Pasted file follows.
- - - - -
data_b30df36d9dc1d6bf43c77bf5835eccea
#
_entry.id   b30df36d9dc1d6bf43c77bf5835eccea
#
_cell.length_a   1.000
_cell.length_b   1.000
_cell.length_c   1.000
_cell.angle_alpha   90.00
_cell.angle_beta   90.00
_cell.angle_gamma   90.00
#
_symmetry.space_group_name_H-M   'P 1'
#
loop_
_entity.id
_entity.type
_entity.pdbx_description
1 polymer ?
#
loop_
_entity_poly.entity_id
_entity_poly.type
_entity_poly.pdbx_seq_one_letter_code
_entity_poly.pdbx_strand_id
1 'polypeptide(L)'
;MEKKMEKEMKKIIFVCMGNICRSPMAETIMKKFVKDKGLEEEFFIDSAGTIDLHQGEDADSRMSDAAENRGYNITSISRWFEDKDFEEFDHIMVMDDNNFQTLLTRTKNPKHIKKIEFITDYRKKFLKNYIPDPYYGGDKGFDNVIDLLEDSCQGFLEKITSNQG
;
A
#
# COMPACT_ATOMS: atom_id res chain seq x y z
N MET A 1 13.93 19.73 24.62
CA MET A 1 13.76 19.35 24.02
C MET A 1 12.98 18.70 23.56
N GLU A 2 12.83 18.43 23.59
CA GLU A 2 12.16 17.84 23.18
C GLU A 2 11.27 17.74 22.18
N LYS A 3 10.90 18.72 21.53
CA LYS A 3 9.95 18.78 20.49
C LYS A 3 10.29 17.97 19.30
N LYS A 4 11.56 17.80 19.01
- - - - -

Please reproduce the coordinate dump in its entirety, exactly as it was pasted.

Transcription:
data_b30df36d9dc1d6bf43c77bf5835eccea
#
_entry.id   b30df36d9dc1d6bf43c77bf5835eccea
#
_cell.length_a   1.000
_cell.length_b   1.000
_cell.length_c   1.000
_cell.angle_alpha   90.00
_cell.angle_beta   90.00
_cell.angle_gamma   90.00
#
_symmetry.space_group_name_H-M   'P 1'
#
loop_
_entity.id
_entity.type
_entity.pdbx_description
1 polymer ?
#
loop_
_entity_poly.entity_id
_entity_poly.type
_entity_poly.pdbx_seq_one_letter_code
_entity_poly.pdbx_strand_id
1 'polypeptide(L)'
;MEKKMEKEMKKIIFVCMGNICRSPMAETIMKKFVKDKGLEEEFFIDSAGTIDLHQGEDADSRMSDAAENRGYNITSISRWFEDKDFEEFDHIMVMDDNNFQTLLTRTKNPKHIKKIEFITDYRKKFLKNYIPDPYYGGDKGFDNVIDLLEDSCQGFLEKITSNQG
;
A
#
# COMPACT_ATOMS: atom_id res chain seq x y z
N MET A 1 13.93 19.73 24.62
CA MET A 1 13.76 19.35 24.02
C MET A 1 12.98 18.70 23.56
N GLU A 2 12.83 18.43 23.59
CA GLU A 2 12.16 17.84 23.18
C GLU A 2 11.27 17.74 22.18
N LYS A 3 10.90 18.72 21.53
CA LYS A 3 9.95 18.78 20.49
C LYS A 3 10.29 17.97 19.30
N LYS A 4 11.56 17.80 19.01